Have You Ever Wondered “What Does a Graphic Designer Do?”

Have You Ever Wondered “What Does a Graphic Designer Do?”

Many people pigeonhole graphic designers as “just another type of artist”, but that’s a bit of a reductive view and doesn’t reflect exactly what graphic designers are capable of.

So, if you’re looking to hire or even become a pro graphic designer you’re going to want to know what they do. That’s why I’ve decided to give you a quick rundown on the ins and outs of being a graphic designer.

Graphic Designers Communicate

A fine artist’s raison d’etre is to create unique pieces of work which express a whole range of emotions based on social issues, colour studies and personal analysis to name but a handful. Graphic designers, meanwhile, aim to communicate visually to solve problems.

Every graphic design project starts with a brief and in this brief there will be a problem e.g. our current logo is not conveying our brand ideals effectively. Now, this isn’t as simple as delivering a striking logo which looks amazing, you also need to ensure that this new logo engages the client’s customers like never before.

Solving this may sound like a complex task, but a good graphic designer will find a solution. And I’m going to let you know about the skills involved in achieving this end result.

Visual Thinking Strategies

Graphic designers should know how to think visually. No, scrap that, they have to be able to think visually! To be honest, most people who enter into the heady world of graphic design do so because of this innate ability.

However, newbies to the world of graphic design won’t have perfected visual thinking quite yet. And it’s fair to say that graphic designers continue refining this process for the rest of their lives, so don’t get downhearted if you struggle at first.

It’s this initial spark of visual thinking, though, which allows graphic designers to use visual and cognitive skills to present solutions to clients’ briefs.

You Don’t Have to Be a Renaissance Artist

Yes, that’s right, you don’t have to be Michelangelo to succeed in the world of graphic design, so don’t worry if you’re not capable of completing that clichéd artist prerequisite of drawing a horse!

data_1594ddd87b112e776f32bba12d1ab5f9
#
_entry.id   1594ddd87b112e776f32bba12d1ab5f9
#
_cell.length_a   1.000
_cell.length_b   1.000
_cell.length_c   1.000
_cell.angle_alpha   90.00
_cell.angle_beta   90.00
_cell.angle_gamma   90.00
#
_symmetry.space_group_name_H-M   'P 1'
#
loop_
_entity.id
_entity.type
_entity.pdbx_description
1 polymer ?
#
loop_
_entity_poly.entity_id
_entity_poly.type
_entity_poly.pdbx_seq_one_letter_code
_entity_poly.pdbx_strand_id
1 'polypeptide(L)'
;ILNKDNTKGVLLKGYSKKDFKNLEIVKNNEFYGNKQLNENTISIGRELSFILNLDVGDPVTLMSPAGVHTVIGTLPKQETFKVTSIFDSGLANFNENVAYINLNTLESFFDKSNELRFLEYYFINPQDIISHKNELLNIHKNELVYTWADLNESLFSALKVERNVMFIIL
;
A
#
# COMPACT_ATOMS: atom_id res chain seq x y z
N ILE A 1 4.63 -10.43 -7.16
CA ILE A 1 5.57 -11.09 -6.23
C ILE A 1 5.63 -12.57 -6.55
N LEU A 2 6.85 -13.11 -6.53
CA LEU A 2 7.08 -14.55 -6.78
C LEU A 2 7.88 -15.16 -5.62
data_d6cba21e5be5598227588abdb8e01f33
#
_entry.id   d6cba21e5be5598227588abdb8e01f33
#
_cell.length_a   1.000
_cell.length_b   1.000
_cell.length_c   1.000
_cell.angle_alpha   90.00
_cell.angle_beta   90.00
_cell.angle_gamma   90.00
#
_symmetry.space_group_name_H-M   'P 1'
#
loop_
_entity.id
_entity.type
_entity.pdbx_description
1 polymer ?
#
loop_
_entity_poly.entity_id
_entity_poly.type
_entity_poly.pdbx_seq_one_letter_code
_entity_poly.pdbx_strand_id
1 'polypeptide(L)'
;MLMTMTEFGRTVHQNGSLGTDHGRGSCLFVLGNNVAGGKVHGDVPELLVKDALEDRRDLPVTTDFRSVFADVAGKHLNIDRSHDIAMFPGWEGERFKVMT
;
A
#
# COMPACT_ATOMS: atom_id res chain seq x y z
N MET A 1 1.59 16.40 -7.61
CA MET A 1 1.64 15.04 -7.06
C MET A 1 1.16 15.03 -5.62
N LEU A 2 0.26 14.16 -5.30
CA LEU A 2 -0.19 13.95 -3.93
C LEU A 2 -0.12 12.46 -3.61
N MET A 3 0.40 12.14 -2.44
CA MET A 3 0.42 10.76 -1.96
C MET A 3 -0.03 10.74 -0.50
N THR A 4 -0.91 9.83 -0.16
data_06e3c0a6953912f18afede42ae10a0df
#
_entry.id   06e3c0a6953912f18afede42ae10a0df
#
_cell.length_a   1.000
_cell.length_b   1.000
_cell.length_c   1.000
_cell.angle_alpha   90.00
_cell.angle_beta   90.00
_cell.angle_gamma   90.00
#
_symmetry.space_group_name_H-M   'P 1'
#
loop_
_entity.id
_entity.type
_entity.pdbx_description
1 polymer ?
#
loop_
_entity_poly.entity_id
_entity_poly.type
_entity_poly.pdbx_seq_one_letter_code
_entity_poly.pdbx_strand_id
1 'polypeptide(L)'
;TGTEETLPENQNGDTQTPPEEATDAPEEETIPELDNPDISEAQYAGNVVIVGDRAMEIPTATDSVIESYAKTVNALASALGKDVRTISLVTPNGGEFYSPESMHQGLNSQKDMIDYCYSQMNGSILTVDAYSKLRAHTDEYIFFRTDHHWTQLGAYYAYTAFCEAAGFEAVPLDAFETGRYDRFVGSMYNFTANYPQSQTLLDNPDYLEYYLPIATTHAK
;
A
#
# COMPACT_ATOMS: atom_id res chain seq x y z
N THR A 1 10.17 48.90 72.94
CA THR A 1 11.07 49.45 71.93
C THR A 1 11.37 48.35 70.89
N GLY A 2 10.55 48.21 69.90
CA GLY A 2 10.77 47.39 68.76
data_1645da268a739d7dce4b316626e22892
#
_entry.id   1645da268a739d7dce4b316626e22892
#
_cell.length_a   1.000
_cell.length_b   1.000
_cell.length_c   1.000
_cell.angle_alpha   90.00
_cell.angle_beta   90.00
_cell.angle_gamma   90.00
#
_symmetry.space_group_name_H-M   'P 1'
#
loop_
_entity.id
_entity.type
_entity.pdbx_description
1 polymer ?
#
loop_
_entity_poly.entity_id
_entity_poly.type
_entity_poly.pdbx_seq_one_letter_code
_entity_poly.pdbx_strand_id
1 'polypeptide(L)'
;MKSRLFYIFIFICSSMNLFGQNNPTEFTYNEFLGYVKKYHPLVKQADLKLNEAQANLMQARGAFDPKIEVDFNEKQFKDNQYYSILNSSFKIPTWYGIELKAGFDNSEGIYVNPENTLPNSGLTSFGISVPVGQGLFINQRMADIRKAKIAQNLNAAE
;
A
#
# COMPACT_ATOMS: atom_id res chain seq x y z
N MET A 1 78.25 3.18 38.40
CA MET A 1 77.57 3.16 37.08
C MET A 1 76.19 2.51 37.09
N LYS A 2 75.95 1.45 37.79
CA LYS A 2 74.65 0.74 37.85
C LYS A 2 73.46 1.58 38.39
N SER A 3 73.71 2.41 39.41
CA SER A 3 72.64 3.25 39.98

You see, as a graphic designer your main skill is to come up with ideas. Sure, you need to be able to scribble these down and a little bit of artistic flair will certainly help make your ideas clearer, but it’s likely you won’t be working alone.

Due to the number of different mediums that a graphic designer is asked to work with, you’re going to need a little help at time in the form of photographers, animators and typographists etc. And it’s these collaborators which are able to fill in the creative blanks on your projects.

Graphic Designers Tend to Specialise

Each graphic designer needs to find their own niche in which they can work to the best of their abilities. It’s difficult for newbies to determine what their niche is, so don’t get too hung up on this. Spend your time experimenting and working on a number of different projects to see what you enjoy and what you’re great at.

For some graphic designers this will be logo design whereas for others it may be working on brochure layouts. It’s going to be different for everyone, but by sticking to one discipline you’re going to become a master at it.

However, don’t think that you have to stick to that one area of graphic design for life. Once you’ve perfected a certain corner of the market you can gradually expand into new areas.

A Graphic Designer Doesn’t Need to Be State of the Art

It’s a common misconception that graphic designers need a state of the art design rig around them or they’re going to get left behind very quickly.

But this couldn’t be further from the truth.

As long as you have enough creative talent flowing through your veins then you don’t need to spend thousands on a PC. A mid-range system should be more than enough for the average graphic designer.

Obviously, as time goes on and you become more successful, you may start to work on more complex design tasks such as video editing which does call for a bit more power. However, only ever dig into your wallet when the benefits outweigh the cost.

Hopefully this quick guide has opened up your eyes to what a graphic designer does, but you’ll only know for sure once you dive headfirst into this exciting world!

MARKUS

 

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